Your narcissistic sister with special needs thinks nothing of “borrowing” thousands of dollars from you to invest in every sure-to-lose scam that comes her way, and now she wants to “borrow” more to check herself into an assisted care facility (which would make your life easier if you knew that’s where the money was actually going). What should you do? This and more here on Feedback Friday!
And in case you didn’t already know it, Jordan Harbinger (@JordanHarbinger) and Gabriel Mizrahi (@GabeMizrahi) banter and take your comments and questions for Feedback Friday right here every week! If you want us to answer your question, register your feedback, or tell your story on one of our upcoming weekly Feedback Friday episodes, drop us a line at firstname.lastname@example.org. Now let’s dive in!
On This Week’s Feedback Friday, We Discuss:
- Your narcissistic sister with special needs thinks nothing of “borrowing” thousands of dollars from you to invest in every scam that comes her way, and now she wants to “borrow” more to check herself into an assisted care facility. What should you do? [Thanks to cult and scam expert Dr. Steven Hassan for his help with this one!]
- You moved back home to accept what turned out to be a crummy job. The good news: your old, better-paying job in a city you actually like wants you back. The bad news: your girlfriend might not be able to make the move with you for a year and a half. Should you stay or should you go?
- Your brother and his wife are lazy, negligent parents to your nieces, aged four and six, allowing them free range of the neighborhood until 11 p.m. You fear for the children’s safety, but you’re not sure how to bring up solutions without starting a huge hullabaloo.
- You strive for excellence in all you do, but you want to do a lot. A wide range of hobbies keep you mentally stimulated, but you don’t feel like you’re able to focus on any one thing in order to excel. Is now the time to switch gears and leave some of your interests by the wayside to really shine at your career?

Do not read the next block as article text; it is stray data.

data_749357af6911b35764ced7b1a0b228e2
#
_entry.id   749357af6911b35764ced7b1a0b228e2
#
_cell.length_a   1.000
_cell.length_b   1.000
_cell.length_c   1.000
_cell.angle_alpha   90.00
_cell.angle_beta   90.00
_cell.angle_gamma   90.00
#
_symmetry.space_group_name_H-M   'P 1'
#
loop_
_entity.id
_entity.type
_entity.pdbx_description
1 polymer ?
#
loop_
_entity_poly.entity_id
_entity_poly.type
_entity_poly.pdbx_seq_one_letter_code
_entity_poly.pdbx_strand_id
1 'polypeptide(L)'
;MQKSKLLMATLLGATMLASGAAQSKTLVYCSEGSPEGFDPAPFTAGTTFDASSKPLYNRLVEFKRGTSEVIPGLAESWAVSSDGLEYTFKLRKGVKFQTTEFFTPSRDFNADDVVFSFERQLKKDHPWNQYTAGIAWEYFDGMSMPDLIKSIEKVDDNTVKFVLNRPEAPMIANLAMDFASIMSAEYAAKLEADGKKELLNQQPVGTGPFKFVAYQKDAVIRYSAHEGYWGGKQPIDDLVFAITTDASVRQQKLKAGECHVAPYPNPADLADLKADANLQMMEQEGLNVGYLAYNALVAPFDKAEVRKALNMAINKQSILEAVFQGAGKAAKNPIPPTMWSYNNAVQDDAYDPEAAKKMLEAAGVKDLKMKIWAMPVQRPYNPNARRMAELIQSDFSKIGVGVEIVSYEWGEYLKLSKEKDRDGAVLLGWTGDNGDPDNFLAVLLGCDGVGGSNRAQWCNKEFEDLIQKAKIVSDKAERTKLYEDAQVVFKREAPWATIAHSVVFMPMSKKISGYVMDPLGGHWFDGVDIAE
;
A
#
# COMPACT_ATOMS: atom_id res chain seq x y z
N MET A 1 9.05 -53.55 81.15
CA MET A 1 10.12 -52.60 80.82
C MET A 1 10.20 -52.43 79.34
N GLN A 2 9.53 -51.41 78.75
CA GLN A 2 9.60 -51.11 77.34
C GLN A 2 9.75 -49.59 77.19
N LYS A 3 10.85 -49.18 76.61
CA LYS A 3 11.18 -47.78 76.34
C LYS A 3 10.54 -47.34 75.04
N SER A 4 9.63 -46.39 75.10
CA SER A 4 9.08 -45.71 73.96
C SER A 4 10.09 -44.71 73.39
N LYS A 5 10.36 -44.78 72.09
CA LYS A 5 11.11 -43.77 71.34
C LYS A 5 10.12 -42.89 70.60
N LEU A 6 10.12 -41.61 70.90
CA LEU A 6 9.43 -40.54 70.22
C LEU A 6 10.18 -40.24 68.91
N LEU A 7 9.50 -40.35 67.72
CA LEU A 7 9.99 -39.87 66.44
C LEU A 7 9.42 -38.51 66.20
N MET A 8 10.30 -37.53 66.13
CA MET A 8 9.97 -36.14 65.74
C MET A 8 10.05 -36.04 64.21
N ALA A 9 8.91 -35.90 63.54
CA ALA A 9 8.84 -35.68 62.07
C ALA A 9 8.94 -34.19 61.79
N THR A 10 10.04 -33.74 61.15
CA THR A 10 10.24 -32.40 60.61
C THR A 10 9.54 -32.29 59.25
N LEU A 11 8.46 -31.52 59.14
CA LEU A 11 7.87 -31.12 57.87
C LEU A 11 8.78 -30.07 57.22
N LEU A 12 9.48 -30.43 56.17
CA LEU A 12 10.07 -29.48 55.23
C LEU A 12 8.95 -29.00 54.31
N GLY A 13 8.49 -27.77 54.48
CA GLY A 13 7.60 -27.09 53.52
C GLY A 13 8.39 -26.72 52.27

- Your little brother gets bad anxiety and overreacts to everything. You know that therapy could really improve his quality of life, but your mother is involved in politics and worries about what effect this would have on her image. How can you convince your parents to get your little brother therapy without it sounding like they’re failing as parents? [Thanks to clinical psychologist Dr. Erin Margolis for helping us with this one!]
- Have any questions, comments, or stories you’d like to share with us? Drop us a line at email@example.com!
- Connect with Jordan on Twitter at @JordanHarbinger and Instagram at @jordanharbinger.
- Connect with Gabriel on Twitter at @GabeMizrahi.
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Resources from This Episode:
- Philosophy: Nietzsche | The School of Life
- Benjamin Hardy | Minding the Gap and the Gain | Jordan Harbinger
- General Michael Hayden | American Intelligence in the Age of Terror | Jordan Harbinger
- Steven Hassan | The #iGotOut Guide to Quitting QAnon | Jordan Harbinger
- Steven Hassan | Combating Cult Mind Control Part One | Jordan Harbinger
- Steven Hassan | Combating Cult Mind Control Part Two | Jordan Harbinger
- Freedom of Mind: Helping Loved Ones Leave Controlling People, Cults, and Beliefs by Steven Hassan | Amazon
- Combating Cult Mind Control: The Guide to Protection, Rescue and Recovery from Destructive Cults by Steven Hassan | Amazon
- Jewish Family Service of L.A.
- Multi-Level Marketing and Self-Help Cult Groups: Learn the Warning Signs | Freedom of Mind Resource Center
- SP Panel 6 | Vimeo
- Scam, Fraud Alerts – Protect Your Digital Identity | AARP
- Are You a Scam Victim Waiting to Happen? by Doug Shadel | AARP
- LuLaRich | Prime Video
- Can There Be Merit in the Extramarital? | Feedback Friday | Jordan Harbinger
- Bobby Hall (aka Logic) | This Bright Future | Jordan Harbinger
- Limitless | Prime Video
- Scott Adams | Persuasion in a World Where Facts Don’t Matter | Jordan Harbinger
- How To Build An Edge: Develop Your Talent Stack | Personal Excellence